Diablo III

Jun. 21st, 2012 12:22 pm
9unm3741: Legend of Zelda.  This icon is for video game related posts. (Video Games)
So it's been since April that I have posted here. This mostly has to do with my not doing much of anything. I have been very focused on my academics. However, at the end of May I was gifted Diablo III, so I figure I'll discuss my experience playing this game a little bit now. So far I actually enjoy the game a lot. Although I actually like Diablo II a lot better, this game is still fun. Lots of running around and killing demons. There are four modes to the game: normal, nightmare, hell, and inferno where each represents a different difficulty. You must beat each on to unlock the next, and each mode offers new, better, sets of items to acquire and craft. Although the quests from mode to mode are the same, each replay is a little different as the map generator and encounter generator are random.

Although I do like the game because it is fun to play, there are a number of things that prevent the game from being as good as Diablo II. The first is that after normal mode, leveling is pretty insignificant in and of itself. In normal mode I got stuck, a lot. But if I fought enough enemies, I would either level or they would drop an item that would be an upgrade on an item I have already equipped, and I could continue on in the game. After normal mode that stops mattering as much. Levels are irrelevant when strong enemies are capable of one shot killing characters in a 10 level range (for reference as to how large that range is, the max level is 60). Thus items are king in Diablo III. After normal mode, the only real way to get past a rut is to get better items to improve your character, as leveling typically doesn't improve your character enough. But sadly it's very difficult to get a good item to drop from killing in game monsters. You do have the ability to craft items by destroying pick up items for parts and using them to make new ones. I think this mechanic is awesome. As you level your crafting ability (which is done by giving money and blacksmith plans/tomes/etc. to a blacksmith) you unlock the ability to create better and better items. Each item has a known base damage and known number of stat affixes, however, what those stat affixes are and how good they will be are random. So it often takes a number of tries to get a weapon that is any good. For example, I might craft a bow, but it gets a strength bonus and vitality bonus (affixes that would both be good for a tanking melee character, but hardly an archer). So often to craft a good item you must invest a great deal of money as well as salvaged material. It often ends up being an inferior method to the third and final item acquisition method: the auction house.

At the auction house you can buy and sell the items you find in game both for gold and (more recently) actual currency. This is often the cheapest and quickest way to get the items you want. Using the auction house also allows you to better design your character strategy, as you can search for specific affixes to items to implement the strategy you want, as opposed to trying to work in whatever item drops for you or whatever items you can craft. I like this, as the characters themselves lost a lot of customization from Diablo II (but gained flexibility). However, because the auction house is so much better at item grabbing than either of the other two methods, the game becomes more like playing the stock market than actually fighting demons. You get stuck, so you have to buy better items. But first you have to raise the money, so you try to sell items in the auction house. The items you found suck and won't sell, so you have to try to buy items on the auction house and flip them for gold. It's like I'm playing a bloody real estate game! I don't want to have to waste my time playing the item real estate game. I want to kill stuff!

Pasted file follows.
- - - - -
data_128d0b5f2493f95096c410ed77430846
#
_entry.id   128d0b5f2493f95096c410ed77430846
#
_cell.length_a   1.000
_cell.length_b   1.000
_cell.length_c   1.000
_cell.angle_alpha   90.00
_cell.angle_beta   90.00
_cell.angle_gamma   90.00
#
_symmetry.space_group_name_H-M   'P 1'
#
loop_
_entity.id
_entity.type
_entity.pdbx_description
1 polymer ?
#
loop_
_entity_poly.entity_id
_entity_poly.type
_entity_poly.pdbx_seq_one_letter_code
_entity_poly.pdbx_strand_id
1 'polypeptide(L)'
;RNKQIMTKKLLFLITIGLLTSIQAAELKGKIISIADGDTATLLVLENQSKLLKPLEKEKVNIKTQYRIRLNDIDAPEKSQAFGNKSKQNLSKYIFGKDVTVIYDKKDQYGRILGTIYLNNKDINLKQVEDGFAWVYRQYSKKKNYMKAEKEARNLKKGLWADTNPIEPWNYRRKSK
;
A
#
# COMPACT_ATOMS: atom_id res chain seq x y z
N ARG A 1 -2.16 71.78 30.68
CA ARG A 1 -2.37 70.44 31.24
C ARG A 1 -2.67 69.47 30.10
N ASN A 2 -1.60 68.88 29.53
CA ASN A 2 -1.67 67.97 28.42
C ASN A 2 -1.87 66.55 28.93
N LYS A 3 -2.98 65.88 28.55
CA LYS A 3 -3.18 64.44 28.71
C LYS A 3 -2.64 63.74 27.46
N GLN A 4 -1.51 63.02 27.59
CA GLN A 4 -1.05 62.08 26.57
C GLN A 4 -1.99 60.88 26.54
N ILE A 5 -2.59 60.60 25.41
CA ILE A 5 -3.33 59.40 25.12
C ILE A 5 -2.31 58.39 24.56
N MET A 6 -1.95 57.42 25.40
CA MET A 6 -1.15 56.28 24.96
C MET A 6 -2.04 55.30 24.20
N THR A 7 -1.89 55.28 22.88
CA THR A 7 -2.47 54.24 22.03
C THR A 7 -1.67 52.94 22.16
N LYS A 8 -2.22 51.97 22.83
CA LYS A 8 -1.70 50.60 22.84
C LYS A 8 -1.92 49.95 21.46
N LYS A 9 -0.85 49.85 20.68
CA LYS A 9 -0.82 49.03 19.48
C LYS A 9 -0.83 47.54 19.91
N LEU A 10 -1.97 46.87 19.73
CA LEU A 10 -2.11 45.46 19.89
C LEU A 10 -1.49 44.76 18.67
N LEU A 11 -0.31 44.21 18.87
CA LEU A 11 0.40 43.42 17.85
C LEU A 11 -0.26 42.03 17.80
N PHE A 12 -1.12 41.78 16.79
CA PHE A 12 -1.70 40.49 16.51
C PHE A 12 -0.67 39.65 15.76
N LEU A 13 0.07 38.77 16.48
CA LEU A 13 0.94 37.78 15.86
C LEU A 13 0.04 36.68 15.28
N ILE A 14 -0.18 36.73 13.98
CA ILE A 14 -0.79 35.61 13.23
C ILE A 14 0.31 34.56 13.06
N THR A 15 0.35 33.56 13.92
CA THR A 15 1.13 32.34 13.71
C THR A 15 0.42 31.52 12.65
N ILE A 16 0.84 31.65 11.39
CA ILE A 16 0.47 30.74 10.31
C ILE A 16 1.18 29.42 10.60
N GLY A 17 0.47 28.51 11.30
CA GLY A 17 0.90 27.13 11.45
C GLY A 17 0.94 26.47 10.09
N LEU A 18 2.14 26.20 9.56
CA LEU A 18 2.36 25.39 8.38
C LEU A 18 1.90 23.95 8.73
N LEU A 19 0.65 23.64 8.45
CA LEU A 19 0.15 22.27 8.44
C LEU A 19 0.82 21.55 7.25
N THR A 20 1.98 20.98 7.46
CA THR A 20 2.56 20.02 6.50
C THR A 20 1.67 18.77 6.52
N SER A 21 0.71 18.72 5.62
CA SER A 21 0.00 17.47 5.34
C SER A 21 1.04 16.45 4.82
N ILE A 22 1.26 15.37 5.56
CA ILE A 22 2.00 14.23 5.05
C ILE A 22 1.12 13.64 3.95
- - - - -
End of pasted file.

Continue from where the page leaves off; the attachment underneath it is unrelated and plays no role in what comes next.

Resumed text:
Fortunately, Blizzard recently patched the game, and made the cost of crafting items much much cheaper. It is still very expensive to level your crafting ability, but this is a one time expense. So it requires a large initial investment, but the production cost is low. This, I think, is a good balance between crafting and the auction house. Because the initial investment is so high, only a few people will choose to use crafting to get their items, and so the auction house won't be flooded with crafted items. On the flip side, if you just want to play and don't want to spend all your time in the auction house, crafting is now a viable alternative to get you past the hard parts of the game as long as you use your money to improve your crafting skills in between points where you get stuck.

Well there you have it, my impression of Diablo III. Overall, despite this being somewhat of a rant, I have fun with the game. I am currently playing a demon hunter (archer), and will post a few screen shots of my character looking cool on here later. Sorry for the length :P
Lots of hard work has paid off recently. I found out that I have been accepted into the Science and Technology Studies PhD program at Rensselaer Polytechnic Institute and I have also been approved for funding. So its official! Assuming I finish my masters on time, I will be starting my PhD at RPI in September!